Coyote, Willekes, Zori, and Gorman perform as Tomboy Survival Guide. Photo courtesy of Ivan Coyote.
Coyote, Willekes, Zori, and Gorman perform as Tomboy Survival Guide. Photo by Fubarfoto.

None of the other members of my band have ever had a chance to see Whitehorse, Sally was born in Iraq and grew up in the Middle East and then Toronto, and Pebbles hails from Amsterdam.

I am bringing the far-flung parts of my life and art home, and telling stories born and raised in Whitehorse, just as I am so very proud to be. Most of my family will be there with us. I hope you can come and be there, too.

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Ivan Coyote was born and raised in Whitehorse, Yukon Territory. An award-winning author of eight collections of short stories, a collection of essays, one novel, three CD’s, four short films and a renowned performer. 

Tomboy Survival Guide is made up of Ivan Coyote, bass player Pebbles Willekes, drummer Sally Zori, and trumpet player Alison Gorman. They are bringing the show to the Yukon Arts Centre on September 17, 2015. 

The Sound of Drums

The Sound of Drums

Can you feel the rhythm? Internationally renowned Japanese drumming sensations Uzume Taiko can definitely help you out! Get excited for West Coast Canada’s premiere professional taiko drumming group!

The Japanese Canadian Association of Yukon (JCAY) and Yukon Arts Centre present Uzume Taiko, a drumming group which started its roots in 1988 as Canada’s first professional taiko group. Combining both old and new styles of drumming, Uzume Taiko preforms not only with music but with talent, expression, enthusiasm, and a true enjoyment for what they do. Their enchanting performances contain choreographed movements that feel like a martial arts dance with thunderous drum rhythms. Artistic director Bonnie Soon describes taiko as a “body, mind, soul, spirit experience.” Uzume Taiko is known for their colourful costumes and energetic exhibition as they jump, dance, shout, swap positions, and throw in as many pieces of comedy as they can. This theatrical hybrid will have you leaving the performance with the urge to groove.




Uzume Taiko use an array of instruments and drums. Their name comes from the Japanese word taiko meaning “big drum,” and Uzume which comes from from the goddess of laughter (Ame No Uzume No Mikoto - the Heavenly Alarming Female), who as legend has it, first began taiko drumming. Uzume Taiko’s performance is inspired by the festival drumming of Japan, and as Bonnie Soon explains, “our mandate is to create new music for the drum; so we create new Canadian compositions for the taiko drum.”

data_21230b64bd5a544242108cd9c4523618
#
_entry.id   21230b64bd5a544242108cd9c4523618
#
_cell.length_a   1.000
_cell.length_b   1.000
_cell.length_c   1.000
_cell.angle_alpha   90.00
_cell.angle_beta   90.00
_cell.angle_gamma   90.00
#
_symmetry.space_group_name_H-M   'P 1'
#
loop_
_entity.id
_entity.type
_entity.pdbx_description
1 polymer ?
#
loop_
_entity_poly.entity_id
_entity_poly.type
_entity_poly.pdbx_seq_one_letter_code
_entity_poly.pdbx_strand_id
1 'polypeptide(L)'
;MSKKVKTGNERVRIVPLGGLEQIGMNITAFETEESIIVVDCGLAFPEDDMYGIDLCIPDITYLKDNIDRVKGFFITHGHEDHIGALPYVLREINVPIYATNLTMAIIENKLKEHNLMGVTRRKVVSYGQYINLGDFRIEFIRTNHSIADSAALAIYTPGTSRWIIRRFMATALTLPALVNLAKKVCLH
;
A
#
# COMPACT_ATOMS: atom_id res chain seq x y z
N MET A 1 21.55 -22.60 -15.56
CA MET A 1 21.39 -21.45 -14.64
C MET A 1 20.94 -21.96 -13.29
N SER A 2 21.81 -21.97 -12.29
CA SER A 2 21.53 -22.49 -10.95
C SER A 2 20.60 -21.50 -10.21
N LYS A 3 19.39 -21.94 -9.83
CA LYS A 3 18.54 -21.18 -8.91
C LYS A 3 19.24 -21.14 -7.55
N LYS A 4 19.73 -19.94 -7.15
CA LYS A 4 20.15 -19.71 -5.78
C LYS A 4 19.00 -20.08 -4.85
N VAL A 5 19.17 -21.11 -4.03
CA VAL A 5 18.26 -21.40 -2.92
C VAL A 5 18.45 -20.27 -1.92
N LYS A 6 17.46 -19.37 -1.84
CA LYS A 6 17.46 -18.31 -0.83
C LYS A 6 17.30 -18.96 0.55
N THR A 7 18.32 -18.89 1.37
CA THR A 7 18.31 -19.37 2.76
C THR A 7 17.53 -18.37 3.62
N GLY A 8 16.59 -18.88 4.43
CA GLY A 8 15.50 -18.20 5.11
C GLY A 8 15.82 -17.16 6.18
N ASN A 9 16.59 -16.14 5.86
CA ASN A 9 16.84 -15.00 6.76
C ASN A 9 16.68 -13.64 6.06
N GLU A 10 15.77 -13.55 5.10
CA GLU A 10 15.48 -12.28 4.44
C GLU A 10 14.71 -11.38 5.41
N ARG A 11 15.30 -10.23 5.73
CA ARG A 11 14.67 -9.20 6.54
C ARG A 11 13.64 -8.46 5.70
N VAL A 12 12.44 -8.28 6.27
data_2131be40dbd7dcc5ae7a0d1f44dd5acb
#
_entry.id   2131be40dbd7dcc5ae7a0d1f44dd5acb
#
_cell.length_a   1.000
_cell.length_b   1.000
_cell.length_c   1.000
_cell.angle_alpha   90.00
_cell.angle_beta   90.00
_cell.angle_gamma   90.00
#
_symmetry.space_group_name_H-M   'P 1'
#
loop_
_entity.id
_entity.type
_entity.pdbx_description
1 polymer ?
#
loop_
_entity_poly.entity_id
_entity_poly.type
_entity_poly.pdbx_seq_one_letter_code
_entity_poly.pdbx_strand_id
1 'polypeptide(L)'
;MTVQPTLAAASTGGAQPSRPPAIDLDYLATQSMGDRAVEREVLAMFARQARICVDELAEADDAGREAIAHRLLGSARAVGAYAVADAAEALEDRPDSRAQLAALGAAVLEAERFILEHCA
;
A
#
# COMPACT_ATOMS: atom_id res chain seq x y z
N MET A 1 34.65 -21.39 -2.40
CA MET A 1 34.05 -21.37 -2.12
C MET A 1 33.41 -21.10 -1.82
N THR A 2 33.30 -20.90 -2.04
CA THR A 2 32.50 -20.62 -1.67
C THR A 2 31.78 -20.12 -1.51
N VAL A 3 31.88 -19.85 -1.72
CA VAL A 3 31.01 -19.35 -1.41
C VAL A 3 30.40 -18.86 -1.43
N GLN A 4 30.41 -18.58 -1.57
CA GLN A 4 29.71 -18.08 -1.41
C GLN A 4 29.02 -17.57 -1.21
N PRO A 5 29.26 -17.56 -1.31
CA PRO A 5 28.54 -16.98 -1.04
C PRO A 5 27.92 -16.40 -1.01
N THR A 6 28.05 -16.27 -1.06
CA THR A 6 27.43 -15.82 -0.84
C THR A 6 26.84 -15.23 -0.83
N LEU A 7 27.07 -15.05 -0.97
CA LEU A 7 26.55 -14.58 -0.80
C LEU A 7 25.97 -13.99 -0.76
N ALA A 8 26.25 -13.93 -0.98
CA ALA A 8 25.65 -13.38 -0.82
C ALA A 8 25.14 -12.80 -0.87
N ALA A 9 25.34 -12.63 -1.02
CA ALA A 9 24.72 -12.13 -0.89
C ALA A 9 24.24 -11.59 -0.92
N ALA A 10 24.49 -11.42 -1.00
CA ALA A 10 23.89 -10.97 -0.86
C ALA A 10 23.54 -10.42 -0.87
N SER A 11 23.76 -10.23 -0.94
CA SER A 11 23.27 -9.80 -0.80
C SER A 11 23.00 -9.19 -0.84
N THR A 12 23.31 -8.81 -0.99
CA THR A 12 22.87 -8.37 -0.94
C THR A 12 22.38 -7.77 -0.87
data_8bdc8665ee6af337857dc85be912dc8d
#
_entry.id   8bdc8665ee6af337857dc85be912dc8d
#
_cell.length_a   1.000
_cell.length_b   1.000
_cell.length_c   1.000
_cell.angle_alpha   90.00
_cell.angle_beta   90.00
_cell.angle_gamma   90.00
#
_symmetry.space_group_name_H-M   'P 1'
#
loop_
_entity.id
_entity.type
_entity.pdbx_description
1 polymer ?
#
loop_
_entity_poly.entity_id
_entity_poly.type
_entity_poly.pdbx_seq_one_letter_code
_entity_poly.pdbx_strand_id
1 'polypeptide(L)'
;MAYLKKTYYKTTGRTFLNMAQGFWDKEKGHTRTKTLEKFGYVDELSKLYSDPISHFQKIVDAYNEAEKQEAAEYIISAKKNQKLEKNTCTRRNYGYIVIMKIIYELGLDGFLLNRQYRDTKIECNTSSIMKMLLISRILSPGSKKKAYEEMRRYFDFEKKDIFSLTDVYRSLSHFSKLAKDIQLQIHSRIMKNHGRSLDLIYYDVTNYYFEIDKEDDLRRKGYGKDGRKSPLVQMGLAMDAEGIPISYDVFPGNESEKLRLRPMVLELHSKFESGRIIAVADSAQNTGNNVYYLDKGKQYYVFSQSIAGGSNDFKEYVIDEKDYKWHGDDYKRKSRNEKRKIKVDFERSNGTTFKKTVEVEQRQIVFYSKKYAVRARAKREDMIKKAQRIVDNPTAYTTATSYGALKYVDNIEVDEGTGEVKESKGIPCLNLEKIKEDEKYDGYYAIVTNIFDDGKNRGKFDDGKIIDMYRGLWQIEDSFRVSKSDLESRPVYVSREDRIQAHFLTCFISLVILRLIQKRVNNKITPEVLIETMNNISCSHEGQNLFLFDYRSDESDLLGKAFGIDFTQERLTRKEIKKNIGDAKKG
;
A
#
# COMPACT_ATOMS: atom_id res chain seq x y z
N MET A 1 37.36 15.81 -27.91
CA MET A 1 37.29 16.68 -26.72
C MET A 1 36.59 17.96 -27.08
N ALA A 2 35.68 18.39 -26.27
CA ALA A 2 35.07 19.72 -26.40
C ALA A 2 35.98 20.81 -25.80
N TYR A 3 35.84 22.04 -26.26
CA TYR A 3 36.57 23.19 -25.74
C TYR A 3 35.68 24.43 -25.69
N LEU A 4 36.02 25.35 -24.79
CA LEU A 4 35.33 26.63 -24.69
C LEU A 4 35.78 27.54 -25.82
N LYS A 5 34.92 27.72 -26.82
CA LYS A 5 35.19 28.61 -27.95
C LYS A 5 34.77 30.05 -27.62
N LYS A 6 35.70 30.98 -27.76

Whitehorse hasn’t seen Uzume Taiko since 2005, and we are excited to announce that they will be offering a number of events while they’re here, including school shows, workshops, and even an outdoor performance at Shipyards Park.

Uzume Taiko is one of the most experimental taiko groups, exploring fusion with musical forms of other heritages. The group also provides cultural education by enlightening audiences on the history of the practice and several Japanese traditional cultural elements (including Japanese mythological masks!).

“Sharing our West Coast Canadian expression for the taiko drum and communicating the power of the human spirit is what Uzume Taiko Ensemble musicians do well.” Bonnie Soon, Artistic Director
 

Here’s what Uzume Taiko is up to in Whitehorse:
Thursday, June 11: Outdoor Performance at Shipyards Park at 3:15pm
Friday, June 12: Concert at Yukon Arts Centre at 8:00pm
Saturday, June 13: Taiko Drumming Basics Workshops at The Old Fire Hall at 10:30am and 2:00pm

We hope to see you there!

Header photo by Keith Robertson

Vinyl Cafe shows to be postponed

Vinyl Cafe shows to be postponed

The Yukon Arts Centre regrets to announce that the Vinyl Cafe shows scheduled for June 1, 2 and 3, 2015 have been postponed.

Stuart McLean will be having surgery on one of his legs. The recovery will make travel and performing difficult. As a result, the shows are being rescheduled to accommodate his recovery.

Re-scheduled dates will be announced as soon as possible in the autumn of 2015.

Ticket holders are being encouraged to hold onto their tickets as they will be valid for the rescheduled performances. Refunds will be available until ten days after the new dates are announced. We will send out a notice as soon as we know more.

Stuart McLean and the Vinyl Cafe team are looking forward to their visit to the Yukon, and have extended their apologies to ticket holders.